Coming Out of the Infertility Closet: Telling Others You're Infertile

Talking About Your Infertility With Friends and Family Members

Woman shouting into megaphone by the sea
Talking about infertility not only can help release shame you're holding onto, but also can help others break their silence.. Alan Graf / Getty Images

Are you ready to tell others about your struggles with infertility? This can be an empowering moment. The secrecy around infertility can increase your sense of shame and outsider status.

Speaking up about infertility can help you show shame the door, and give you people to lean on when you need support.

As much as it may be an empowering move, it can also be anxiety provoking. And it may not go as smoothly as you’d like.

Here are some things to consider when coming out of the infertility closet.

Consider Your Partner’s Feelings

Unless you’re a single woman trying to conceive, you likely have a partner who is also facing infertility with you.

They may or may not be ready to come out when you are.

If they aren’t ready, take the time to talk about your reasons for wanting to stop the secrecy, and listen (truly listen) to their concerns and fears about coming out.

You may be able to agree on a limited number of people you can come out to. Or maybe he or she prefers you share limited information when you do talk about your infertility.

If you can’t agree on how to handle the situation, consider couple counseling.

Counseling is actually a good idea for any couple going through infertility, and will help you in the long run.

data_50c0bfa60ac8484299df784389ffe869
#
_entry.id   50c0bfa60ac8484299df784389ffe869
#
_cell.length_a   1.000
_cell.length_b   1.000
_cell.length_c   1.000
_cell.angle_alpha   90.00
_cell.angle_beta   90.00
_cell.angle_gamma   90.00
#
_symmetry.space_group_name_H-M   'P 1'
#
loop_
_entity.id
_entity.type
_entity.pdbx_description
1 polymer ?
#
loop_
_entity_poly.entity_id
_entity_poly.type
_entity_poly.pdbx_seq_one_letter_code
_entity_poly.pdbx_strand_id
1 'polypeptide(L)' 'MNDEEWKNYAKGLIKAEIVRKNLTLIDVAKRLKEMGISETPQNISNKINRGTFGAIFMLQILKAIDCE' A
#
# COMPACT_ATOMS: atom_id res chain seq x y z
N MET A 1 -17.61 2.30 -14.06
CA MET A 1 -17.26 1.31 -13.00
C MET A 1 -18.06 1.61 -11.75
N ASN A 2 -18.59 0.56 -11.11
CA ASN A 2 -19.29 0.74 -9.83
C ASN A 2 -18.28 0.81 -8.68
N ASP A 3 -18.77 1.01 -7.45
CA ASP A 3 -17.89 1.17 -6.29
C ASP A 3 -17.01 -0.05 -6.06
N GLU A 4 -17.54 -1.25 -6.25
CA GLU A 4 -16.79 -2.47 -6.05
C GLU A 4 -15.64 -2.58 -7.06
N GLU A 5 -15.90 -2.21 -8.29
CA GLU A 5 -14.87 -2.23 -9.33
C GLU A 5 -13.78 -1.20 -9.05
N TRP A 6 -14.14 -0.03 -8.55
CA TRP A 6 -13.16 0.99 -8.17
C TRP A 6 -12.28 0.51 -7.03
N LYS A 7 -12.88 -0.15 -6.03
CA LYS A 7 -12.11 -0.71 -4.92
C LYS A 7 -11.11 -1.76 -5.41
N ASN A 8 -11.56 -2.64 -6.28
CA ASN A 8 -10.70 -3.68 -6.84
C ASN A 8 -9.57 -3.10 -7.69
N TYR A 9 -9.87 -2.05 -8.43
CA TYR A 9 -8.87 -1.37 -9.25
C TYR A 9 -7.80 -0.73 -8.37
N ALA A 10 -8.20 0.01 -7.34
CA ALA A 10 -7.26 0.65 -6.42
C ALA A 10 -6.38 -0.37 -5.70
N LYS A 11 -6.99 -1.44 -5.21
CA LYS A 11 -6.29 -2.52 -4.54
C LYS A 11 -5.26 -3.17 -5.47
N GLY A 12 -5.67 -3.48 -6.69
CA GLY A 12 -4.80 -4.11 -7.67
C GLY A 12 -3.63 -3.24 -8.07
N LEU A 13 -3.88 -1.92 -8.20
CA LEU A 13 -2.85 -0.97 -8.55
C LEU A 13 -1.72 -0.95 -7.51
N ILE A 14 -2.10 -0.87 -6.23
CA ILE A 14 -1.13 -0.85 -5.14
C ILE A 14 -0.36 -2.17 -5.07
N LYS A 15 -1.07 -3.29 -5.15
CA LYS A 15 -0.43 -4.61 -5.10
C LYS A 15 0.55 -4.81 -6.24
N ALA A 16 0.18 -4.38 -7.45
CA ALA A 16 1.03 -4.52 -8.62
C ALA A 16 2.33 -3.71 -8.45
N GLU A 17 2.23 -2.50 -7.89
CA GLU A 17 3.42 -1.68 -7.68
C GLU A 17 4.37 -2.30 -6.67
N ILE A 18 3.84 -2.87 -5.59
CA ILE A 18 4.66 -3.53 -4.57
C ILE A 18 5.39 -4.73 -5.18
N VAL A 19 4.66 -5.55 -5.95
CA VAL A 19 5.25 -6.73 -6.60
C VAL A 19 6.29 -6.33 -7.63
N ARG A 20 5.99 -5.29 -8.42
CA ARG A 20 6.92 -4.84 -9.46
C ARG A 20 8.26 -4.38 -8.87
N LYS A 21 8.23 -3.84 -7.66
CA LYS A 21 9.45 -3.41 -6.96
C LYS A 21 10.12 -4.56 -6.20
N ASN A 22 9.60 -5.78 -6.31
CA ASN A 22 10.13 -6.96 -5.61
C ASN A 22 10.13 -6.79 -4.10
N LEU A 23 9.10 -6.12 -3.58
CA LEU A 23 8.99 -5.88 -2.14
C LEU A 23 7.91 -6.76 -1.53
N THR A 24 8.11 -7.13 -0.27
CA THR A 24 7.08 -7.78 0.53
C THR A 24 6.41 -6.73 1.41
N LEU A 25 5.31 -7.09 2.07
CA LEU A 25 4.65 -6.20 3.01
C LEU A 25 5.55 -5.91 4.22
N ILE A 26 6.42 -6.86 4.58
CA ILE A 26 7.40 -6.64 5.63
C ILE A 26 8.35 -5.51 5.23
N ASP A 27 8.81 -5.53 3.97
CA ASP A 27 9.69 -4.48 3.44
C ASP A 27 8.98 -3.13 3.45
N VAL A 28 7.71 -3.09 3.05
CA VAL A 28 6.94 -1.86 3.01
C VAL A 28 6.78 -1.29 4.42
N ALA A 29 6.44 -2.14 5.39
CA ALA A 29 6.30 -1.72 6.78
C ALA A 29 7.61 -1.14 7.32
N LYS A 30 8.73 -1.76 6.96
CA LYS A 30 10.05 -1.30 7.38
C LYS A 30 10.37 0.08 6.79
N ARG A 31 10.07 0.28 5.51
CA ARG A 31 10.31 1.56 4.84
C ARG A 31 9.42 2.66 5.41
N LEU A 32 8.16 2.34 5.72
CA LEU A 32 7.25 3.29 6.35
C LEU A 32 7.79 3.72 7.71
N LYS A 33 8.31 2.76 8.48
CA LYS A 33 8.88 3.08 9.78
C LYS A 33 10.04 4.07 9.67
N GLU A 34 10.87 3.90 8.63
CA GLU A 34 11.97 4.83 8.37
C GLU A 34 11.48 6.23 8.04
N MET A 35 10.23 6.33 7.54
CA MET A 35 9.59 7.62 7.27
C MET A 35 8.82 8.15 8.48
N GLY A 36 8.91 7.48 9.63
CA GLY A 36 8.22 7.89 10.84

Remember You Don’t Have to Come Out on Every Detail

When you tell people you’re dealing with infertility, expect some to start asking you way-too-personal questions.

One of the most jarring questions?

“So who’s fault is it?”

Know this: you do not have to share more details than you want to. And you definitely don’t have to answer that question.

You don’t have to share why you’re struggling. You don’t have to share every detail of your family building plans. You don’t have to share anything you don’t want to.

You also don’t have to answer obnoxious questions, like “Why didn’t you try for kids earlier?”

Telling people you’re going through infertility is not an invitation into your personal medical records and life history. Even through some people may act like it is.

If a friend or family member starts to ask questions you’re not comfortable talking about, say so.

“I’d rather not get into the details. But I appreciate your support.”

Think Twice About Sharing an Anonymous Blog With Close Friends and Family

Coming out to your friends and family doesn’t mean you should or need to share an anonymous blog with them.

There are, in fact, a lot of reasons not to share your fertility blog.

Your blog may be your place to vent and get support from those within the infertility community. If you share the blog link with your mom, what happens when you want to write about an uncomfortable dinner conversation regarding your infertility?

Or what happens when your friend figures out it was she you were talking about four months ago?

(Or your friend assumes it was her you were talking about!)

Now, this is just my personal opinion. Maybe sharing your blog with friends and family is exactly what you’d like to do. Maybe you reserve venting for forums or in person conversations.

But it is something to consider carefully.

Choose an Appropriate Time and Place

Many a Thanksgivings have been ruined for you by an unplanned pregnancy announcement. So perhaps you’re thinking that this Thanksgiving, you’d like to come out about your infertility.

This may or may not be a good plan. So much depends on your family dynamics.

Will your mom be offended she found out at the same moment as your third cousin? Do you have relatives who you know are going to make inappropriate comments?